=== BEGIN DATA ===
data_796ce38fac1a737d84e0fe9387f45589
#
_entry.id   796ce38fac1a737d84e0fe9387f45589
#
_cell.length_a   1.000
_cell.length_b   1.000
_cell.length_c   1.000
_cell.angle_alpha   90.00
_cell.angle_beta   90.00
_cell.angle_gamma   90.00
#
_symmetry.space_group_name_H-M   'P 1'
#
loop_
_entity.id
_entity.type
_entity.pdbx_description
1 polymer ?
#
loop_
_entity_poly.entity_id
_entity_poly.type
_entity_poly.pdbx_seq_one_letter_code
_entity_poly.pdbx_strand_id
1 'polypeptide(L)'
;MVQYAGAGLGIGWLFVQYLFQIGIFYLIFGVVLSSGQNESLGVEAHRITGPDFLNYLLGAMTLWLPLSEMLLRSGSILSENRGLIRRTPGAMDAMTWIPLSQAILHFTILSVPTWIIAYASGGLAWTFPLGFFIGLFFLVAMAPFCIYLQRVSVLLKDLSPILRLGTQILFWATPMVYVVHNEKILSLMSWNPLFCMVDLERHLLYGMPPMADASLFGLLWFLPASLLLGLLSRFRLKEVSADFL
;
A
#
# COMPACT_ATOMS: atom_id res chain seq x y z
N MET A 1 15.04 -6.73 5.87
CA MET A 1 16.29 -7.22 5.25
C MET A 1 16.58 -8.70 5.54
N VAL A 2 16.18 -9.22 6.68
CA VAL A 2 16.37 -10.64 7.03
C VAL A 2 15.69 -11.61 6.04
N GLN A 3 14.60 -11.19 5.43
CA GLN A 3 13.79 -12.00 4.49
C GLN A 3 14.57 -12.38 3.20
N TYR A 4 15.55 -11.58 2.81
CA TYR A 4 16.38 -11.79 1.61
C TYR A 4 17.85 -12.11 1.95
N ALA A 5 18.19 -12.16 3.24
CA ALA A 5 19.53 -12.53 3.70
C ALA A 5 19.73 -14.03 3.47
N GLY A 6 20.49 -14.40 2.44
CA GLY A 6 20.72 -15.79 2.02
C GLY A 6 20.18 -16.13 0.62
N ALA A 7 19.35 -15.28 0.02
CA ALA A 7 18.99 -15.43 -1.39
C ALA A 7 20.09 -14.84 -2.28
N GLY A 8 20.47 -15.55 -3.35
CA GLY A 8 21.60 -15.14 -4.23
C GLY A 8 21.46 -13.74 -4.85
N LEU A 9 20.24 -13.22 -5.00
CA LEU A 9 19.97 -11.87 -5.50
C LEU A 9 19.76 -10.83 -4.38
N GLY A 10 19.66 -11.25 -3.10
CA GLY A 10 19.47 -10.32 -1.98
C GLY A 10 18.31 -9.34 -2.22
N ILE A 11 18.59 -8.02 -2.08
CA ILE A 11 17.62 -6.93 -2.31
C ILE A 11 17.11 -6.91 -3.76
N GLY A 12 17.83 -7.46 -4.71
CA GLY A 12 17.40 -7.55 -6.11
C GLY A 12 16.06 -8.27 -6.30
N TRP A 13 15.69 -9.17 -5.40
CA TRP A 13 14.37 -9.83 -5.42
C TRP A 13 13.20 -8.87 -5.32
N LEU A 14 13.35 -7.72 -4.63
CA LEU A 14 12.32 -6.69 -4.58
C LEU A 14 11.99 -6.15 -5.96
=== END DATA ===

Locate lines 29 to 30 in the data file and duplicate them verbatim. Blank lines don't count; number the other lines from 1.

#
# COMPACT_ATOMS: atom_id res chain seq x y z